By Isobel Coleman
March 22, 2013
Democracy in Development / Council on Foreign Relations
Although the Internet seems ubiquitous, for many people in the developing world it is barely a reality—and women are left behind at greater rates than men. An extensive report from Intel and Dalberg Global Development Advisors, “Women and the Web,” estimates “that 21 percent of women and girls in developing countries have access to the Internet, while 27 percent of men have access. This represents 600 million women and girls online—200 million fewer than men and boys.” Because of the spread of the Internet, an additional 450 million women and girls will likely become connected in the next few years, but the report’s authors believe that with the right interventions, an additional 150 million women could get connected.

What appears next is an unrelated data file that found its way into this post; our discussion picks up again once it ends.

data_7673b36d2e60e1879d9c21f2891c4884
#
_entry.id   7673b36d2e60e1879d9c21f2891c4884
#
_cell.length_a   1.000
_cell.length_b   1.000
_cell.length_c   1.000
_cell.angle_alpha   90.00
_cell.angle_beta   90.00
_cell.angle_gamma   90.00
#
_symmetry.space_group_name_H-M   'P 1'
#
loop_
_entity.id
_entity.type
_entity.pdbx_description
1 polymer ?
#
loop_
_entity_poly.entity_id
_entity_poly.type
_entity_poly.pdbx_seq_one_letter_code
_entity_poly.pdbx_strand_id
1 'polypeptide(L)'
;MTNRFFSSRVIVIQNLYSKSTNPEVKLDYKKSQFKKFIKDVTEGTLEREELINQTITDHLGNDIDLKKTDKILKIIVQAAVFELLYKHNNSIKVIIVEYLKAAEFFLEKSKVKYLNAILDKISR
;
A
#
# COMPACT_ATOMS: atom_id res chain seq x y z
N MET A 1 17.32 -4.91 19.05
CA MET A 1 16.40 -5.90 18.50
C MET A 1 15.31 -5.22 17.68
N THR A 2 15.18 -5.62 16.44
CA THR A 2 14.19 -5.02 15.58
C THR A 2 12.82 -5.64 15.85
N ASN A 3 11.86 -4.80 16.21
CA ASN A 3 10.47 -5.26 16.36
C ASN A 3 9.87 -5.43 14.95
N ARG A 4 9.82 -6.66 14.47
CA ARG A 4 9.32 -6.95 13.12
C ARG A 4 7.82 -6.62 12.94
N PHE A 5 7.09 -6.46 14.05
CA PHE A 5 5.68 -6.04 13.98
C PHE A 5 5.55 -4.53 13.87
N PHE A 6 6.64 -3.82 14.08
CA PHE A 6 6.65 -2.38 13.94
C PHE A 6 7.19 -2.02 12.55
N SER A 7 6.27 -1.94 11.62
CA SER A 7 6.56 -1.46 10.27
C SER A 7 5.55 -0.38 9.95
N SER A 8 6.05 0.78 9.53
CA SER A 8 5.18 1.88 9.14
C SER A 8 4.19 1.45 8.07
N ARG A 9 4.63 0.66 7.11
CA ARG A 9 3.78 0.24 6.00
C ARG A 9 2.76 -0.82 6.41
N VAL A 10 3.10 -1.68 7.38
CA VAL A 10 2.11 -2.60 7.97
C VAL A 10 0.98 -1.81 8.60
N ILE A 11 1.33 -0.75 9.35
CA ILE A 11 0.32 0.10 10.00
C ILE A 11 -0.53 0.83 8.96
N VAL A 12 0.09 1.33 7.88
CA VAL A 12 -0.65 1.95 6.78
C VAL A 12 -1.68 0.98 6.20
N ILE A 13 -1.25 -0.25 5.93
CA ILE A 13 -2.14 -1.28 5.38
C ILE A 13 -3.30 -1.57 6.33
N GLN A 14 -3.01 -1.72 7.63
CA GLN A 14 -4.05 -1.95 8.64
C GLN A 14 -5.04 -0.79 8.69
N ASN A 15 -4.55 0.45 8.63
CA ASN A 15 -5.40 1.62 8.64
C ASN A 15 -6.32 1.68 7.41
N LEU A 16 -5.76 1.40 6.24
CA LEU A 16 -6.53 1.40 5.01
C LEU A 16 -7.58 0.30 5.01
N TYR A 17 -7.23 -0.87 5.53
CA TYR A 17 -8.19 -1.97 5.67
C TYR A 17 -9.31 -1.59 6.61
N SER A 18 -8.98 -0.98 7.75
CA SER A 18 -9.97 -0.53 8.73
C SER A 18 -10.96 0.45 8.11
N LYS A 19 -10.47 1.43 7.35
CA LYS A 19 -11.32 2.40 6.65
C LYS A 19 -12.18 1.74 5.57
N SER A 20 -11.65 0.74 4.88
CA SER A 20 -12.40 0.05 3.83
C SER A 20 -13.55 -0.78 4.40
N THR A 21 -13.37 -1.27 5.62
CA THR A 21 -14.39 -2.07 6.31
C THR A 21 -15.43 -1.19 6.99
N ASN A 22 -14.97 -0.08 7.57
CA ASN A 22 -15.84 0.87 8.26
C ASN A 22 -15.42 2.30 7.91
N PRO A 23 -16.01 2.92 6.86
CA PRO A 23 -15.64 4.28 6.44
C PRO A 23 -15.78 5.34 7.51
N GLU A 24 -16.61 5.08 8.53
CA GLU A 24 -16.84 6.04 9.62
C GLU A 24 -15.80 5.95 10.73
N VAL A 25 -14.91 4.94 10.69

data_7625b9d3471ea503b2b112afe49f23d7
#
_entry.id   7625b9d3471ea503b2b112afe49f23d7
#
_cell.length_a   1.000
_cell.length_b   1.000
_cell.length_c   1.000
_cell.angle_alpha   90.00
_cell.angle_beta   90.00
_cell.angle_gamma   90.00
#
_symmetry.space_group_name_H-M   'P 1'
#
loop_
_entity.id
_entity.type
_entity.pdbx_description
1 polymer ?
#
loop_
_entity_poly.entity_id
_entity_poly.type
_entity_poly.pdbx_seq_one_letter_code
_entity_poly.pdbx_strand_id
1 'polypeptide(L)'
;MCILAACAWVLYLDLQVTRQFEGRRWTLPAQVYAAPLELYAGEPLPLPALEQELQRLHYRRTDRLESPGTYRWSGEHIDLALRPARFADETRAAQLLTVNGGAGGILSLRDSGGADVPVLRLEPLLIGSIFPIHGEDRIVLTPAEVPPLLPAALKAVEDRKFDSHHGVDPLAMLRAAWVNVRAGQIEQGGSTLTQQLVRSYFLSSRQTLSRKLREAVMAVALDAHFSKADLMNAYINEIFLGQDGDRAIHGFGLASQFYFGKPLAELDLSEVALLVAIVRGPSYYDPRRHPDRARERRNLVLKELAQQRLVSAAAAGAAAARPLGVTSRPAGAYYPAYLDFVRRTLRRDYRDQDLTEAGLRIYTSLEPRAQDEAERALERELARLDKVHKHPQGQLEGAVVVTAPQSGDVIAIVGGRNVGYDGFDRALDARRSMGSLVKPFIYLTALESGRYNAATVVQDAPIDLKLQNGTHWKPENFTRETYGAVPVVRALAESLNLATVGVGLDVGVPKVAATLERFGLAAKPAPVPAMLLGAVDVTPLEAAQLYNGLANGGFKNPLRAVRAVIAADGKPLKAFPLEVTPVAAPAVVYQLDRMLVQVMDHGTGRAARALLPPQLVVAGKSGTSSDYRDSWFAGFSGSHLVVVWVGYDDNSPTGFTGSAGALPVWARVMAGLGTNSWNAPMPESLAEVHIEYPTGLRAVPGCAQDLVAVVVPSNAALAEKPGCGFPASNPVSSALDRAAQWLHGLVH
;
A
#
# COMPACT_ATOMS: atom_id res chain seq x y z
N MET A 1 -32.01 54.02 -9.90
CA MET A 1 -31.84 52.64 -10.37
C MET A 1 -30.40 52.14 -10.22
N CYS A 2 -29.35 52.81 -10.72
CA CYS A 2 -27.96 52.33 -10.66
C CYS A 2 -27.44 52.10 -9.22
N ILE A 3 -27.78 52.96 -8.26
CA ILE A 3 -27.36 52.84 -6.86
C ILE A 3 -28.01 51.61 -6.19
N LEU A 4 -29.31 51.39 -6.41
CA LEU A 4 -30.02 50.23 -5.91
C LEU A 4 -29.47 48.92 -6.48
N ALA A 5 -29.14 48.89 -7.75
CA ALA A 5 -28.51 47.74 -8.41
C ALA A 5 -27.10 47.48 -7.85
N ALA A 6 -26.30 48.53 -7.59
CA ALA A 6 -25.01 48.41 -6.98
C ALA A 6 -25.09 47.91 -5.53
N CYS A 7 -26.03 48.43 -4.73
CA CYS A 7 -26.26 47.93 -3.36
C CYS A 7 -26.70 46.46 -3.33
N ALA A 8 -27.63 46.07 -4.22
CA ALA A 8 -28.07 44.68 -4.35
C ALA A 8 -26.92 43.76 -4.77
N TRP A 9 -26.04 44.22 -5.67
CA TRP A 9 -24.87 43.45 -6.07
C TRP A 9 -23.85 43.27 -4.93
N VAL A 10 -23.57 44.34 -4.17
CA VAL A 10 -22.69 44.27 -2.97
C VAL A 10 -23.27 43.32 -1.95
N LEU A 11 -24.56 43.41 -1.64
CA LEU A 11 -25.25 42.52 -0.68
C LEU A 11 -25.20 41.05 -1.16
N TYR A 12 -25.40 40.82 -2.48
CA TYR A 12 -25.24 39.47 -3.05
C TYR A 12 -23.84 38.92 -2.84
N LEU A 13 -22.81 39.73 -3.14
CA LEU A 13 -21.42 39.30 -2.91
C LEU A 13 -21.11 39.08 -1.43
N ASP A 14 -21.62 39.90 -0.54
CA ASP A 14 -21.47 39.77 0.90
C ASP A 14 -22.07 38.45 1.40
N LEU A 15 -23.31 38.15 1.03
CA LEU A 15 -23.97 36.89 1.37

One of the report’s most valuable contributions is its work on the non-technological factors preventing women from using the Internet. In much of the developing world, basic access to the Internet is a significant problem—which is why developments like undersea cables and less expensive smartphones are particularly exciting.
By Parmy Olson
April 9, 2013
More than one in three adults cannot read in sub-Saharan Africa, yet almost every home there has access to at least one mobile phone, according to USAID. Developing nations are among the fastest growing mobile markets in the world, but literacy is still a big problem.
David Risher, a former executive at Amazon and co-founder of non-profit organization Worldreader, thinks there’s an obvious answer here: offer free books through all those cell phones. The books they’re reading are short, typically taking up 150 screenshots. Though men are early adopters, women are the “power readers,” Worldreader says, reading an average 17 books a month.